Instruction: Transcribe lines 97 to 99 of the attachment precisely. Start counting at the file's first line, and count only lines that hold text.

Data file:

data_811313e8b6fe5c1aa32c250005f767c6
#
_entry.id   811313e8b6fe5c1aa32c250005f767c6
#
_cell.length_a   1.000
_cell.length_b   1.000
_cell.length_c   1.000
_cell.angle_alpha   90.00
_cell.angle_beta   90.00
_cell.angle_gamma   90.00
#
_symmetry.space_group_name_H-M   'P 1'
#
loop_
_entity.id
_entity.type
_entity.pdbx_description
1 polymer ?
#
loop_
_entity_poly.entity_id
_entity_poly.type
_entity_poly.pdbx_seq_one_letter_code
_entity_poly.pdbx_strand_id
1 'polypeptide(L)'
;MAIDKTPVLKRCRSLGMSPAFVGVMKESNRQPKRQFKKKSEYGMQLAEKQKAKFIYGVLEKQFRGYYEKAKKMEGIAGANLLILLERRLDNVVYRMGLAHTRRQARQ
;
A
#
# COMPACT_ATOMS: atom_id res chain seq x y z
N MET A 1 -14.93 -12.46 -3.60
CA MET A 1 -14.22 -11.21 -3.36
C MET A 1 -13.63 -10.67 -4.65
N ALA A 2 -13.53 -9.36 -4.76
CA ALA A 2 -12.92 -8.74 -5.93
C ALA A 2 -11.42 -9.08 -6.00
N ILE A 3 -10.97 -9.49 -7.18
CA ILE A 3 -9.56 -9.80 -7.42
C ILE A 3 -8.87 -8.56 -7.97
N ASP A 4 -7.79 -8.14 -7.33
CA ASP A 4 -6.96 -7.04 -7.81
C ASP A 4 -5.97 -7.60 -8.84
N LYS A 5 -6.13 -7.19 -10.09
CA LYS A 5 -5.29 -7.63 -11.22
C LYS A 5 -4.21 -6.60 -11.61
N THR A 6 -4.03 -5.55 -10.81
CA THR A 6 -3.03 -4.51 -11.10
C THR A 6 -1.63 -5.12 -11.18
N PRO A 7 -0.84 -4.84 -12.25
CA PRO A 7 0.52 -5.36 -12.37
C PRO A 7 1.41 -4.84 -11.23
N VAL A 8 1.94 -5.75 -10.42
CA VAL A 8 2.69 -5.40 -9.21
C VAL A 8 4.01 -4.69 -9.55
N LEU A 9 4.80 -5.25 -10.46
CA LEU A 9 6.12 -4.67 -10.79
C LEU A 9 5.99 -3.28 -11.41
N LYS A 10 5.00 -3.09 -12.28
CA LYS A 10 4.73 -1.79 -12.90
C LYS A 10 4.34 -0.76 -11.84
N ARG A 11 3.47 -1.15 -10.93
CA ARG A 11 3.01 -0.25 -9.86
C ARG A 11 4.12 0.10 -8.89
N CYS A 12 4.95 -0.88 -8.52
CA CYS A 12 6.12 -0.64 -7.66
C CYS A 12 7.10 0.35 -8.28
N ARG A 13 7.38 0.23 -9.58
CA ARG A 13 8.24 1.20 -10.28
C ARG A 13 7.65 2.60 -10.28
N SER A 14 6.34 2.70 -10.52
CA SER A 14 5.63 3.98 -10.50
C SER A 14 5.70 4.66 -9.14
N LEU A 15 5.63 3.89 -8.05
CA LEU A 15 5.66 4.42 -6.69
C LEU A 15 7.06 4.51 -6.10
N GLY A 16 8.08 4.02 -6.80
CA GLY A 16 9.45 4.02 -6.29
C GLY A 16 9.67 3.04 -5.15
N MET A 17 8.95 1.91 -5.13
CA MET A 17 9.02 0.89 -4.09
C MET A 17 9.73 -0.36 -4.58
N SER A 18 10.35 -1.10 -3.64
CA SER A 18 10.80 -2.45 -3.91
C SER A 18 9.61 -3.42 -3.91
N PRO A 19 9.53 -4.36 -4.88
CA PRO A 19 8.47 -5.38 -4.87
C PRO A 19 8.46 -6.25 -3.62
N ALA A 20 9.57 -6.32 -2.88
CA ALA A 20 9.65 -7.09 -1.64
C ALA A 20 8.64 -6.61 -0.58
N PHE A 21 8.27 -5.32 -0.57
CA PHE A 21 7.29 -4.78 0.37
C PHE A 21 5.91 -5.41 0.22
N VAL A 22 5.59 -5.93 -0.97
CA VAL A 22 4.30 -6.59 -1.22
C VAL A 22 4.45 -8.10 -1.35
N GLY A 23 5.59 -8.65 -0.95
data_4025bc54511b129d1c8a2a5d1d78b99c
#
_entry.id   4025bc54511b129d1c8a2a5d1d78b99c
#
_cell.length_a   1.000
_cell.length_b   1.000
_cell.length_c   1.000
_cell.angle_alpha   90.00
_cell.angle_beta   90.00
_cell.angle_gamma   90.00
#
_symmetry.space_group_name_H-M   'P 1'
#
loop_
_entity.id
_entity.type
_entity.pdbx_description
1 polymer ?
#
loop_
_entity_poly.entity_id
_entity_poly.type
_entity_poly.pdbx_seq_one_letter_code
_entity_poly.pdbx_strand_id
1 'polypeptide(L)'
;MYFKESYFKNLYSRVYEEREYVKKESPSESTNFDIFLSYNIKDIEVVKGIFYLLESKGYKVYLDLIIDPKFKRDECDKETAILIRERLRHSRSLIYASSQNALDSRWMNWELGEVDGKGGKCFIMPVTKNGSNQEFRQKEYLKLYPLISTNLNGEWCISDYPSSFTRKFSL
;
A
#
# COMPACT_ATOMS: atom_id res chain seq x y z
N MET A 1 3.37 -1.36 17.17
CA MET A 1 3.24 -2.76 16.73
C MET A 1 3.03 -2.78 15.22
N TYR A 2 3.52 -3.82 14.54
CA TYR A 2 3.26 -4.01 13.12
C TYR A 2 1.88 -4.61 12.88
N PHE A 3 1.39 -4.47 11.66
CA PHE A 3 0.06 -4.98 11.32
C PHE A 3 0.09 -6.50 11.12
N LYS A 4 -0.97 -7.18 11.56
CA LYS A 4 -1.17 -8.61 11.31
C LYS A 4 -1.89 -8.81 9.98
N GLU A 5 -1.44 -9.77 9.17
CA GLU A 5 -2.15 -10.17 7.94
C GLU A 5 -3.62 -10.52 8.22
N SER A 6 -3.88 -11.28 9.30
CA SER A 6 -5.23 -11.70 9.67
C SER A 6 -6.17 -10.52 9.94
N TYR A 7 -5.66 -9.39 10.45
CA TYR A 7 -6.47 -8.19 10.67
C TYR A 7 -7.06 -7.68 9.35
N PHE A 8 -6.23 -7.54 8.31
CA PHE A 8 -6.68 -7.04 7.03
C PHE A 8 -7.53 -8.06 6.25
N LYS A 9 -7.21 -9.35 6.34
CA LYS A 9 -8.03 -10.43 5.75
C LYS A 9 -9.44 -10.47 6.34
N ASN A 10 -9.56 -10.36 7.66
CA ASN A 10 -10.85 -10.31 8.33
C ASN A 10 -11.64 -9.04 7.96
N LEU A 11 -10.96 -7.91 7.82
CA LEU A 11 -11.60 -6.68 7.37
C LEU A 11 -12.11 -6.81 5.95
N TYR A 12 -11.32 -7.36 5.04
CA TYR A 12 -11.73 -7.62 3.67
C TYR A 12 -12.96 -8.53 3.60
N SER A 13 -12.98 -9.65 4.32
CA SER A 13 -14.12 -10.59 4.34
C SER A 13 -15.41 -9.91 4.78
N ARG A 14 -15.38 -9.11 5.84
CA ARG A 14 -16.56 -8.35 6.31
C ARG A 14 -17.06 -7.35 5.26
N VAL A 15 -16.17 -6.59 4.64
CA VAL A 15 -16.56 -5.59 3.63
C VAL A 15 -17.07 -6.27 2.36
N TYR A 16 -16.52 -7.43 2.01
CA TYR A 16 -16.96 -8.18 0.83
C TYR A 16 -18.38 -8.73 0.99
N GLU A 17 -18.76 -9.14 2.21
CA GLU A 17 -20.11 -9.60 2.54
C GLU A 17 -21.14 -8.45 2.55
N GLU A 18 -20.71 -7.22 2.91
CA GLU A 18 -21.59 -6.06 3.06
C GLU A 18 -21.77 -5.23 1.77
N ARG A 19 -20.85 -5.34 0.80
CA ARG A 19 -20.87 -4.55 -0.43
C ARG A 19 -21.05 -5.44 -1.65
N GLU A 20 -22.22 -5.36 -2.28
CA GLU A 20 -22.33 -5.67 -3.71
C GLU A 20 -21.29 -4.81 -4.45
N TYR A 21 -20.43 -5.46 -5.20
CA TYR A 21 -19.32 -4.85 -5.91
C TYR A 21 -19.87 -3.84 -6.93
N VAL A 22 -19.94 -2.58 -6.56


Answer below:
N GLY A 23 5.59 -8.65 -0.95
data_4025bc54511b129d1c8a2a5d1d78b99c
#